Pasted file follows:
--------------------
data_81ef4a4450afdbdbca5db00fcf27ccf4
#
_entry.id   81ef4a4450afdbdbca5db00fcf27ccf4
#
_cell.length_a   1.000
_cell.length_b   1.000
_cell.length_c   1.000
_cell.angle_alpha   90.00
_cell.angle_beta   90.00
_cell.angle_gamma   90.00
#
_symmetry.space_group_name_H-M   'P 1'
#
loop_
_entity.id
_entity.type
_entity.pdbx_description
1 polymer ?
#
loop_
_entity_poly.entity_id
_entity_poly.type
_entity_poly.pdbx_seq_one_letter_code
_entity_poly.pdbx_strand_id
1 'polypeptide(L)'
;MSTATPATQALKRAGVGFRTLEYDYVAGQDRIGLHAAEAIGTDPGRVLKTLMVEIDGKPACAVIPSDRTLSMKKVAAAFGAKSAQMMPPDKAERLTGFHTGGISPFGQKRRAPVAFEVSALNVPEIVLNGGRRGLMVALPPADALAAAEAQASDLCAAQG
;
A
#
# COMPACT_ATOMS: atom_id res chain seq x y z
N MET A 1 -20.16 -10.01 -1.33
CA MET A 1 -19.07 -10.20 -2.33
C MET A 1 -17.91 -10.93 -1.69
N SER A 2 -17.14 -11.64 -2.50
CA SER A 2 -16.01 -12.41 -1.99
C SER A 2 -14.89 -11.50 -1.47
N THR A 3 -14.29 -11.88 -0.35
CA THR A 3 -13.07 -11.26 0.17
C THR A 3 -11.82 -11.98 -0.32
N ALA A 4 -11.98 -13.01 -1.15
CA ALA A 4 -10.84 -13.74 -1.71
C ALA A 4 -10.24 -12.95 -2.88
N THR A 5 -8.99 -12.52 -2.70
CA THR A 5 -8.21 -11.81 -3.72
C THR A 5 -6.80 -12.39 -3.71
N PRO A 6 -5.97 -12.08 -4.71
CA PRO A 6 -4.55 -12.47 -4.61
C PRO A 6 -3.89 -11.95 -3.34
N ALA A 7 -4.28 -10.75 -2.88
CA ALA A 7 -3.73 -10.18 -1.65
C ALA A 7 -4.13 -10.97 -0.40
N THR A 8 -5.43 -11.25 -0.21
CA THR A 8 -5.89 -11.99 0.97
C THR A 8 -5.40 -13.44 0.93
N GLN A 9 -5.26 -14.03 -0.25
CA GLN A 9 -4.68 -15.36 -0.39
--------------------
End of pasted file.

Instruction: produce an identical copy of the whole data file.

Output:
data_81ef4a4450afdbdbca5db00fcf27ccf4
#
_entry.id   81ef4a4450afdbdbca5db00fcf27ccf4
#
_cell.length_a   1.000
_cell.length_b   1.000
_cell.length_c   1.000
_cell.angle_alpha   90.00
_cell.angle_beta   90.00
_cell.angle_gamma   90.00
#
_symmetry.space_group_name_H-M   'P 1'
#
loop_
_entity.id
_entity.type
_entity.pdbx_description
1 polymer ?
#
loop_
_entity_poly.entity_id
_entity_poly.type
_entity_poly.pdbx_seq_one_letter_code
_entity_poly.pdbx_strand_id
1 'polypeptide(L)'
;MSTATPATQALKRAGVGFRTLEYDYVAGQDRIGLHAAEAIGTDPGRVLKTLMVEIDGKPACAVIPSDRTLSMKKVAAAFGAKSAQMMPPDKAERLTGFHTGGISPFGQKRRAPVAFEVSALNVPEIVLNGGRRGLMVALPPADALAAAEAQASDLCAAQG
;
A
#
# COMPACT_ATOMS: atom_id res chain seq x y z
N MET A 1 -20.16 -10.01 -1.33
CA MET A 1 -19.07 -10.20 -2.33
C MET A 1 -17.91 -10.93 -1.69
N SER A 2 -17.14 -11.64 -2.50
CA SER A 2 -16.01 -12.41 -1.99
C SER A 2 -14.89 -11.50 -1.47
N THR A 3 -14.29 -11.88 -0.35
CA THR A 3 -13.07 -11.26 0.17
C THR A 3 -11.82 -11.98 -0.32
N ALA A 4 -11.98 -13.01 -1.15
CA ALA A 4 -10.84 -13.74 -1.71
C ALA A 4 -10.24 -12.95 -2.88
N THR A 5 -8.99 -12.52 -2.70
CA THR A 5 -8.21 -11.81 -3.72
C THR A 5 -6.80 -12.39 -3.71
N PRO A 6 -5.97 -12.08 -4.71
CA PRO A 6 -4.55 -12.47 -4.61
C PRO A 6 -3.89 -11.95 -3.34
N ALA A 7 -4.28 -10.75 -2.88
CA ALA A 7 -3.73 -10.18 -1.65
C ALA A 7 -4.13 -10.97 -0.40
N THR A 8 -5.43 -11.25 -0.21
CA THR A 8 -5.89 -11.99 0.97
C THR A 8 -5.40 -13.44 0.93
N GLN A 9 -5.26 -14.03 -0.25
CA GLN A 9 -4.68 -15.36 -0.39